Trump reveals $60bn tariffs on China’s goods as stocks plunge amid fear of trade war

Financial markets have taken a shock after Donald Trump announces USD 60 billion of further tariffs on China, fears of escalating trade war between the world’s two biggest economies.

Trump told reporters that the US trade deficit with Beijing was out of control at about $504bn. “It is the largest deficit of any country in the history of our world. It’s out of control,” the US president said as he signed a memorandum. “We have a tremendous intellectual property theft situation going on, which likewise is hundreds of billions of dollars.”

Speaking at the White House, Donald Trump said the imposition of tariffs was part of an effort for fairness, noting that China imposes a 25% tariff on US cars while the US only has a 2.5% duty on Chinese cars. “They charge us, we charge the same thing,” said Trump.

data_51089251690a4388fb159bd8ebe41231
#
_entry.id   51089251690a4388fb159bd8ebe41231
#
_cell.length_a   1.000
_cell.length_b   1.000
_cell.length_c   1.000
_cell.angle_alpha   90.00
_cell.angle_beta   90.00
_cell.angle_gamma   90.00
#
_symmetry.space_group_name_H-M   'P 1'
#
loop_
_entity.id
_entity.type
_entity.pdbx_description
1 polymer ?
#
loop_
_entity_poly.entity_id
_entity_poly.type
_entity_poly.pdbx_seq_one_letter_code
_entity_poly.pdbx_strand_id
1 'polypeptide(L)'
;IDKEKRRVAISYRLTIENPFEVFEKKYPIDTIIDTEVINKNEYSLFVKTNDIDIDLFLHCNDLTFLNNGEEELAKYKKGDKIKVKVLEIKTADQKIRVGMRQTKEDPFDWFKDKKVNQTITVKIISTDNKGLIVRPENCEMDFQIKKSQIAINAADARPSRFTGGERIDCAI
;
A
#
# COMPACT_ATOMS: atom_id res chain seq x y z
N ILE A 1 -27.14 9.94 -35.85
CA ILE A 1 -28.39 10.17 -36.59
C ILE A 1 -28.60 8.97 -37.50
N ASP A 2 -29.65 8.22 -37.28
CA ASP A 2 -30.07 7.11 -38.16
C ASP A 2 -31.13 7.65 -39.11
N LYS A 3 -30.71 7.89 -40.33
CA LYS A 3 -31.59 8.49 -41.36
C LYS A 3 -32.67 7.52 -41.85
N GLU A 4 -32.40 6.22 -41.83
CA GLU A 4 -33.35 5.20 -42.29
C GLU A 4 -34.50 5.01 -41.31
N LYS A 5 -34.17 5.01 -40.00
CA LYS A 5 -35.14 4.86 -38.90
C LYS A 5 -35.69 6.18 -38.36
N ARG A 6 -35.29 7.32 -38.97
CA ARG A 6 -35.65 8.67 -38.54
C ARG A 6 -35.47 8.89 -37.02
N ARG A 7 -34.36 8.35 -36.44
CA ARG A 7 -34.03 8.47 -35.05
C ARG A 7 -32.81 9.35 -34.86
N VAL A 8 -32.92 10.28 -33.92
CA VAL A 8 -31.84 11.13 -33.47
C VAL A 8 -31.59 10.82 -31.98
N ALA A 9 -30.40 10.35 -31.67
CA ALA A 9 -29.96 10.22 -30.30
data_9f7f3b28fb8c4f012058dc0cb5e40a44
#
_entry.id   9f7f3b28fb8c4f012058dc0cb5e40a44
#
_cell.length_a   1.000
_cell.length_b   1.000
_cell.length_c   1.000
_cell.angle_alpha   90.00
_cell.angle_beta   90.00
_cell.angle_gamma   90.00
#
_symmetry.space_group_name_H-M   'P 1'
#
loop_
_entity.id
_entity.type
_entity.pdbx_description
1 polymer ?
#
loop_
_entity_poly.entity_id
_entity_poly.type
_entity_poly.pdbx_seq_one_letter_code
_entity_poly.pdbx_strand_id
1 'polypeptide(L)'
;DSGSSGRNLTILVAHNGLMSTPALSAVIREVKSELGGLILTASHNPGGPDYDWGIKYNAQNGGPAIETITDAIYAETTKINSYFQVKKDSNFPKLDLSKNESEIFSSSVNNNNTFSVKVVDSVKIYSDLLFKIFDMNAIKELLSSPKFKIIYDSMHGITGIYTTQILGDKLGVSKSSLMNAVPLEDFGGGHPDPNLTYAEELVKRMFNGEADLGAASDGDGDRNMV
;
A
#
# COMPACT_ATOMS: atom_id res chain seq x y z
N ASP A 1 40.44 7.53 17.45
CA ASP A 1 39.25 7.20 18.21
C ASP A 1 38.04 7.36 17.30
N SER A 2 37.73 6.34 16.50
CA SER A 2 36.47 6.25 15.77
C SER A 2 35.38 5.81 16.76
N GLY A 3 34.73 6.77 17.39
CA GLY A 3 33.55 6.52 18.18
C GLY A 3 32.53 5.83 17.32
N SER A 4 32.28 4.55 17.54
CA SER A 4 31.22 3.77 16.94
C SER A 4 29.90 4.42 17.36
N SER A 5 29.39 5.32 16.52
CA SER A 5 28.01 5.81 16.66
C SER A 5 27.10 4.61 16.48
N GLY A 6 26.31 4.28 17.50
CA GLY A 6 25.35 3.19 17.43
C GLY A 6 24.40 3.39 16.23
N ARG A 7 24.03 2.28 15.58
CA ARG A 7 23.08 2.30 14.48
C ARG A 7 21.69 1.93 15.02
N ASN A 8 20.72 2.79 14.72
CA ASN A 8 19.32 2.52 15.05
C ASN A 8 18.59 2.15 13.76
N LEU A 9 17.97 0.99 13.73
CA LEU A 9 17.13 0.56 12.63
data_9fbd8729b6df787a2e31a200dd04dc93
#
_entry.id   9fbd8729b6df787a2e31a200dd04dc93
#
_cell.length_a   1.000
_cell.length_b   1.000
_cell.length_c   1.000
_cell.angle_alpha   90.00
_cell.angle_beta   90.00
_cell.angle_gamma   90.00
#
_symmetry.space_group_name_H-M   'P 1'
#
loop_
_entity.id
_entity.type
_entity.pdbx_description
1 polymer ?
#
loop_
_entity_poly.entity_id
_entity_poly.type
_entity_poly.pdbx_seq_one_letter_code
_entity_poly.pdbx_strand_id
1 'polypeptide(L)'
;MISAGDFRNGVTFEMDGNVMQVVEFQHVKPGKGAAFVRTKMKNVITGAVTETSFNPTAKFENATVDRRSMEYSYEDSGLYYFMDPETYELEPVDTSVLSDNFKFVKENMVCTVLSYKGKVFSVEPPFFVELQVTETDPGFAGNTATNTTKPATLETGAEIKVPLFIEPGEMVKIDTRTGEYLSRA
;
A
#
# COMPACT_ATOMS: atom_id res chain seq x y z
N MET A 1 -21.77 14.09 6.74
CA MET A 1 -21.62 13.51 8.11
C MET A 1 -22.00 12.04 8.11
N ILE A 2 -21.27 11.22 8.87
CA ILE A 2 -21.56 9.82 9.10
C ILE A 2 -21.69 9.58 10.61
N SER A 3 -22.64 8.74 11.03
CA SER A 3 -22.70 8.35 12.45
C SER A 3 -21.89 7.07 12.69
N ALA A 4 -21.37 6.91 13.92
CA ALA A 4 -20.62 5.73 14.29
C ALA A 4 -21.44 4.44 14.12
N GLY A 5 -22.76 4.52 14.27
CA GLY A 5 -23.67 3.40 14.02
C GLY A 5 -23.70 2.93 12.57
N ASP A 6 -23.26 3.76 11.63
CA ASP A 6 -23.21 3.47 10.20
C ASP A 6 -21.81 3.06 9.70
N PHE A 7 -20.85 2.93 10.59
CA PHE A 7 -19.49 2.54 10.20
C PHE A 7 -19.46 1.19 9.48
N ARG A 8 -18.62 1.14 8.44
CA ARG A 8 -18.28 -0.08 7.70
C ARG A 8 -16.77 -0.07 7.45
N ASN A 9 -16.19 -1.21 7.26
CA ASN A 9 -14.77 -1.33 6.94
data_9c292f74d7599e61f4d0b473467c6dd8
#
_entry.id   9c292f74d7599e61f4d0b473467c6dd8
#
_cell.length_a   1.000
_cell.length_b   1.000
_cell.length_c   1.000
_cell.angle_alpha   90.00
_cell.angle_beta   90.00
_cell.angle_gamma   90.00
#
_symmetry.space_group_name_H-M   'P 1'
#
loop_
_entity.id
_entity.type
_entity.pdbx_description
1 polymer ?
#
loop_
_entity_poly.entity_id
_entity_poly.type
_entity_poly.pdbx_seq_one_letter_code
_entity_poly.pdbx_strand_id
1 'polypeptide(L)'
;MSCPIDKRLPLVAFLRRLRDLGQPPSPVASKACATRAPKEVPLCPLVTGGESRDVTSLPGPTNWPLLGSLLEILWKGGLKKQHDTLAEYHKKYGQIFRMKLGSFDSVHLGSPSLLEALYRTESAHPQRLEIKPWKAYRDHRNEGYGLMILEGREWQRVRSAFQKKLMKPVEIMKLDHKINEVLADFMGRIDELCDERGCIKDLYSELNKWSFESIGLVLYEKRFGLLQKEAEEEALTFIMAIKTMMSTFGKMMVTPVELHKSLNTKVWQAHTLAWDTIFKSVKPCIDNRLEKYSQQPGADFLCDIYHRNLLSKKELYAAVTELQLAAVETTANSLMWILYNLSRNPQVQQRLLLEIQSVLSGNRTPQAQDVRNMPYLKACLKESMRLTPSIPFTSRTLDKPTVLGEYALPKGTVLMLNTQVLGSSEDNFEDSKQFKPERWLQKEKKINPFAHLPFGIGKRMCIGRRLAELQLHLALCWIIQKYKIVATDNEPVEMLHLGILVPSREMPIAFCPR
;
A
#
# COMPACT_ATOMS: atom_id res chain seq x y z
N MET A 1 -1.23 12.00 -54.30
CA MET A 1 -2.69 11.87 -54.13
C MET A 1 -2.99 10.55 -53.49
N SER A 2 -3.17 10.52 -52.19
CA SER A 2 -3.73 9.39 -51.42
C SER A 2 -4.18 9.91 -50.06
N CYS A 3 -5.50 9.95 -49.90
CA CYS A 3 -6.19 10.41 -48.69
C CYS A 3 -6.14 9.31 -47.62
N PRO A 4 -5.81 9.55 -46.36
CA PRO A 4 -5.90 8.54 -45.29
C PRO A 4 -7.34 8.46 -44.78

US stock markets reacted negatively, with the Dow closing more than 700 points down on fears of a US trade war Caterpillar, 3M and Boeing – all with significant exposure to China – were among the biggest fallers.

Fears of a trade war between the two biggest economies in the world were also reflected in the bond market, with US 10-year treasury bonds posting their biggest one-day drop in yields since September. Bank and tech stocks also fell. Facebook was down almost 3% on top of an 8.5% fall over the first three days of the week.

Trump’s move comes as the US prepares to impose tariffs of 25% on steel and 10% on aluminium, sanctions that are meant to hit China. The US trade representative, Robert Lighthizer, said on Thursday that Canada, Mexico, Europe, Australia, Argentina, Brazil and South Korea would for now be exempt.

China’s retaliation against the U.S. tariffs on steel and aluminum appeared restrained.

Targeting $3 billion of U.S. imports, China has drawn a list of 128 U.S. products that could be hit with tariffs if the two countries are unable to reach an agreement on trade issues, the ministry said.